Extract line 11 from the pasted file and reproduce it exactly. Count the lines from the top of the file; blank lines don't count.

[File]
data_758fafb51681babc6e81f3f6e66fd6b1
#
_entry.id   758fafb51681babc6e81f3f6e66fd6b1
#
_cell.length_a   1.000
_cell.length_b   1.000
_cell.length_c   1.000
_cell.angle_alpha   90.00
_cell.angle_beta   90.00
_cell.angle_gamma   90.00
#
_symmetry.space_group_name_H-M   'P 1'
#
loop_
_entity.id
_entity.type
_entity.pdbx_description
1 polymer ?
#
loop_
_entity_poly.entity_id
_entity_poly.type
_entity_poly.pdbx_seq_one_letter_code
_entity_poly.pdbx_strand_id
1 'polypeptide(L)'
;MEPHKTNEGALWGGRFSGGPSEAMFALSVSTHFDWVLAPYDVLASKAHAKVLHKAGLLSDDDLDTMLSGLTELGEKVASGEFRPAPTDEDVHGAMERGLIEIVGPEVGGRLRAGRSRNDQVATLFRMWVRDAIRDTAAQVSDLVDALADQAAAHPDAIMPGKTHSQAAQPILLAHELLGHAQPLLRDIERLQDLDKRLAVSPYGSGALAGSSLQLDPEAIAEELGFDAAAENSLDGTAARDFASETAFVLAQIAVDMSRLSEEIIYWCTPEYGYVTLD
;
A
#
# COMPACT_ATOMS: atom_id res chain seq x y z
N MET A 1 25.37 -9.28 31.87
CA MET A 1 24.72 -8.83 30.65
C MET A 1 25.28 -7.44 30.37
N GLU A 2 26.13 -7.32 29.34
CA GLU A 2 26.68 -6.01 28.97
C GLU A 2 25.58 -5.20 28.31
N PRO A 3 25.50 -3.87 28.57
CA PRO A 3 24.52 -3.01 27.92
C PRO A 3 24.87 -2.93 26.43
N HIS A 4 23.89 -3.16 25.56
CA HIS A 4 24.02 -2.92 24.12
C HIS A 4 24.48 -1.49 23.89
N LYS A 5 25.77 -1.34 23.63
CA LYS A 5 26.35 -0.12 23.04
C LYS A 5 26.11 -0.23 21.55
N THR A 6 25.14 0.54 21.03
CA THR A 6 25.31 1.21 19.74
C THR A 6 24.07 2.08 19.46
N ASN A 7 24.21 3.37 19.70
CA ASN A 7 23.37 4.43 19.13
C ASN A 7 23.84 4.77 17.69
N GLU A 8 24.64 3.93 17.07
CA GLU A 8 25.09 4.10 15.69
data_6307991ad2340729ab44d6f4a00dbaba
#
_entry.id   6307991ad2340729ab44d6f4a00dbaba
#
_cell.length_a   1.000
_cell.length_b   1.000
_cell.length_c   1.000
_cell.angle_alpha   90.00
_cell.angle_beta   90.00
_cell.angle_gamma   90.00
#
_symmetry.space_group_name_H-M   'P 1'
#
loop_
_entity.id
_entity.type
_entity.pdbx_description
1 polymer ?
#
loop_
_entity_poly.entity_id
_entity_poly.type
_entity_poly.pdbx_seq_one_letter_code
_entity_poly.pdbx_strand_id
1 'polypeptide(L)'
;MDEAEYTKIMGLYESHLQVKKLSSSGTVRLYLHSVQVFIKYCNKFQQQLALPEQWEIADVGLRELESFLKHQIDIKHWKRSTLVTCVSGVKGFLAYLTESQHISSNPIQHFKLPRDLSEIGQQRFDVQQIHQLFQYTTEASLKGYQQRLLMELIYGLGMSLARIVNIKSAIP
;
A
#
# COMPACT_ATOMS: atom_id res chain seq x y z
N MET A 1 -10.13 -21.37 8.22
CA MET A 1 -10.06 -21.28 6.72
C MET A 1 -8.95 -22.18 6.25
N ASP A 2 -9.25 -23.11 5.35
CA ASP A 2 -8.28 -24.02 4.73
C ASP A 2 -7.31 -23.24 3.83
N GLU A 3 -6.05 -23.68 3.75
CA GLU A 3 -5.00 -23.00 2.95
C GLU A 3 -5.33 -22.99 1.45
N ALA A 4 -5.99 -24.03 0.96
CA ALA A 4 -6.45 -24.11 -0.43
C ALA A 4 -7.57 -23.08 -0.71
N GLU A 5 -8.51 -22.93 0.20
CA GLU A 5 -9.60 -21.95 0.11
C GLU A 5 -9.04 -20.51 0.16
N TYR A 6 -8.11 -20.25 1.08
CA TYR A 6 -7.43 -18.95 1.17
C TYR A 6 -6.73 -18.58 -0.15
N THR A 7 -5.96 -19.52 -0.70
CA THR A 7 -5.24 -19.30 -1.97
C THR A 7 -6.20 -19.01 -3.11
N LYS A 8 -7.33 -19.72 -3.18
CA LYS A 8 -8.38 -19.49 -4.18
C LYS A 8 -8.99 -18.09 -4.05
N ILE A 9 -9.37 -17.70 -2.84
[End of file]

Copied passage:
#